Singapore—Just before the country’s anti-fake news law went through its second reading in Parliament earlier this month, Singapore’s Law and Home Affairs Minister K Shanmugam made a video explaining the bill with actress Michelle Chong, who played her “Ah Lian” character.
In this informal and even humorous setting, Shamnugam and Chong talked about the bill, the Protection from Online Falsehoods and Manipulation Act (POFMA), which was passed last week.
On Sunday, May 19, a commentary “The Art of the Soft Sell” was published in The Straits Times. In the commentary, it was noted that critics of the video “said they “cringed” at the unusual approach to explaining government policy.”
While some praised Shanmugam (and the government) at this unorthodox approach to educating the public on an important piece of legislation, the ST commentary said that “the reaction has been mixed.
In response, the minister took to Facebook to clarify why the video was made in the first place.
He explains that the aim was not to “convey detailed points about the new online falsehoods legislation,” but instead was only one part of a “multi-faceted engagement and communications effort” which included the following: “media briefings and interviews, Op Eds, ground engagements and numerous dialogues with different stakeholders, including academics, lawyers, other professionals, as well as grassroots leaders (a few thousand).”
In other words, it was not the sole channel through which the contentious bill was discussed.
The video with “Ah Lian,” he explains further, was intended for those who had little time, or who wanted to learn about some vital points in the bill.
“This,” he wrote, “included people which mainstream media does not reach. And I believe we succeeded in reaching this group.”
Furthermore, he noted the wide reach of the video, as well as the “overwhelmingly positive” feedback, including compliments from some members of media themselves.
“Our conservative estimate is that the video was viewed by over 1 million people, and with a reach which was likely even wider. The feedback, numbering in the thousands, has been overwhelmingly positive – including young journalists from other media beside ST.”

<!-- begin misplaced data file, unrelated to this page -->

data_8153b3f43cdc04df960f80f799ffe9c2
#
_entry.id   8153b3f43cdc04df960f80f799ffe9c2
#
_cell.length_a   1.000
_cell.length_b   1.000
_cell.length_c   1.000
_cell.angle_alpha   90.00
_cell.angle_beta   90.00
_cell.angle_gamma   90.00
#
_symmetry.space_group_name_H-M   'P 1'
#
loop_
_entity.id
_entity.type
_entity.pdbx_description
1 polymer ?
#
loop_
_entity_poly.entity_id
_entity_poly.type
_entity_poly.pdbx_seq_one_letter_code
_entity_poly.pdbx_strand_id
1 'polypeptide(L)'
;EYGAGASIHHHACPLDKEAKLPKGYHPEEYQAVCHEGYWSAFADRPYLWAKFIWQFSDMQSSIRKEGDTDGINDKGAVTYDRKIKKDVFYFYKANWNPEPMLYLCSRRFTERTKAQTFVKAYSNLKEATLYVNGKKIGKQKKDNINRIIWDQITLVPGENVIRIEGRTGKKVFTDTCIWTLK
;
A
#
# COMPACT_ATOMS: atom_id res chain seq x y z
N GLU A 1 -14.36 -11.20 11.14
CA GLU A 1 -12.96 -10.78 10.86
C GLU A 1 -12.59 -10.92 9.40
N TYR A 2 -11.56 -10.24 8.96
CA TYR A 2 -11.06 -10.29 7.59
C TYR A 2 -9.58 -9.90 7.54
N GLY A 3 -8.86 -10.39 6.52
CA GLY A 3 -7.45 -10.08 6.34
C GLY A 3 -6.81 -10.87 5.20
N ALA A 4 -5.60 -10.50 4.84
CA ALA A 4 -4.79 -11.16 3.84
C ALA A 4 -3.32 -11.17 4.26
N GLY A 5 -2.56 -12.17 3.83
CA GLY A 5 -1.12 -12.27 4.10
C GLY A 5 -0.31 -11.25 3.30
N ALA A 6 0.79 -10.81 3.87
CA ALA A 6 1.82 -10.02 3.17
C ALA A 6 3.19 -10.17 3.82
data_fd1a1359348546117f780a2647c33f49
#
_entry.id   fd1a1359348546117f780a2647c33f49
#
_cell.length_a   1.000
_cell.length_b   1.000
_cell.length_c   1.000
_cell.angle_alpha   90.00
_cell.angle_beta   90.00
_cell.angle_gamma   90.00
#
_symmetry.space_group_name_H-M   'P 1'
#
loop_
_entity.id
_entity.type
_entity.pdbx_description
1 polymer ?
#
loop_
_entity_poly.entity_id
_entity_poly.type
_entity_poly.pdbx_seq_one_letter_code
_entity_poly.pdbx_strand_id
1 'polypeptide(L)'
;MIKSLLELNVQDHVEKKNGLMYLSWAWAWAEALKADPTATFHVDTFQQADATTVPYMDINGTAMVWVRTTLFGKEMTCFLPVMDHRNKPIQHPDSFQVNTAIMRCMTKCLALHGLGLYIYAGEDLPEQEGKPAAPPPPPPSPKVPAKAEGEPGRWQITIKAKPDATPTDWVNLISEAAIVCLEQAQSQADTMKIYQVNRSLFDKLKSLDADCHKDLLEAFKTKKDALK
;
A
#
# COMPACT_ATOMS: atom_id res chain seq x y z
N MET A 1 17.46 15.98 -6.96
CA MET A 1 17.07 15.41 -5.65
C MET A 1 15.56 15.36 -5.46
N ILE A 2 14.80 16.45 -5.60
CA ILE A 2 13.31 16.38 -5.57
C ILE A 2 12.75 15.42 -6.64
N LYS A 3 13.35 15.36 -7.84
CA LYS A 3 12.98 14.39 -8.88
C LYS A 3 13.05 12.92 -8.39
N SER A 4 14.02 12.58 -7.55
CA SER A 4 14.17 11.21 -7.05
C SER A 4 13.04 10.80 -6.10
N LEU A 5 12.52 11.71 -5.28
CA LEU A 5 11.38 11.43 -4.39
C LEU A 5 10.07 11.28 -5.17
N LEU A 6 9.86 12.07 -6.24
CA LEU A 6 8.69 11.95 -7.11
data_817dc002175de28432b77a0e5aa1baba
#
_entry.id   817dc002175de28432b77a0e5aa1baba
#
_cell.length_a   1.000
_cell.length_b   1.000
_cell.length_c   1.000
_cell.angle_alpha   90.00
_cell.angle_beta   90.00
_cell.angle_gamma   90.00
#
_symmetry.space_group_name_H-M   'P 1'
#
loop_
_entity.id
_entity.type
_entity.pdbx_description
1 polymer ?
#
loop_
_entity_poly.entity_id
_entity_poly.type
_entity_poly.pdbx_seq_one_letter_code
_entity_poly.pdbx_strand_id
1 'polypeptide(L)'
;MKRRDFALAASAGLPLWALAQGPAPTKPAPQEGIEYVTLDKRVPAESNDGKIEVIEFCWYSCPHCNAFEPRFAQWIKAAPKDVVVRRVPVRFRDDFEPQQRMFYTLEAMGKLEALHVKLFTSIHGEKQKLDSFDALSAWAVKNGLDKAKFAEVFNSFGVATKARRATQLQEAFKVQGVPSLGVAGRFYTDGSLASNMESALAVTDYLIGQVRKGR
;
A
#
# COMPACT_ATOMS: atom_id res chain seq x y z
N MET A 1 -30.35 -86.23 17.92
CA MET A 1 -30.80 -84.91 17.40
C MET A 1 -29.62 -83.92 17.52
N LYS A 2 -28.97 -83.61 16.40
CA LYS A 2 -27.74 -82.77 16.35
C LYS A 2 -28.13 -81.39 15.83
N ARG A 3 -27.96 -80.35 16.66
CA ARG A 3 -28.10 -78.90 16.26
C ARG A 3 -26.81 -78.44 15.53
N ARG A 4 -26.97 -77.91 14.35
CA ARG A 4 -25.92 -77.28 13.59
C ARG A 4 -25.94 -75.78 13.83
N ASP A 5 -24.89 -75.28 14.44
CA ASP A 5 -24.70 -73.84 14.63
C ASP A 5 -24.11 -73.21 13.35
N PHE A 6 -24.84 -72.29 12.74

Expressing confidence that the video’s reach would garner the bill more support Shanmugam hopes it has already sparked interest in those who wished to follow the debate on POFMA.
“I am reasonably confident that the video reached more people than those who read news articles in MSM. We had hoped that after watching the video, some might then go on to follow the debate in greater detail.”
Shanmugam said that the positive feedback and wide audience of the video “seem to have been overlooked by ST,” which focused on those who were not in favor of it.
“Instead it found and highlighted the views of a few persons who didn’t like the video, or thought that it was not an appropriate way to engage. We too heard from people with such views, but they were a small number.”
He then went on to explain why he did the video in the first place, and cited examples when the government had sought novel ways to reach those who may not be as exposed to mainstream media.
“We have to try out different ways to communicate policies, not least because mainstream media does not reach everyone. This is why the Ministry of Finance tried social influencers to communicate the Budget a couple of years ago. That is why the Government has stepped up ground engagement through such means as Reach, the Silver Generation Office and the Community Network for Seniors. And this is why I did the video with Michelle Chong, which went viral.”
To end his post, he asserted that the law ministry had only spent a small amount on the video project compared to what the government spends on mainstream media — something that ST does not report on.
“MinLaw had earlier pointed out (but not reported by ST), that the money spent on such a non-mainstream video is a fraction of what the government spends on advertisements in the mainstream media.”/ TISG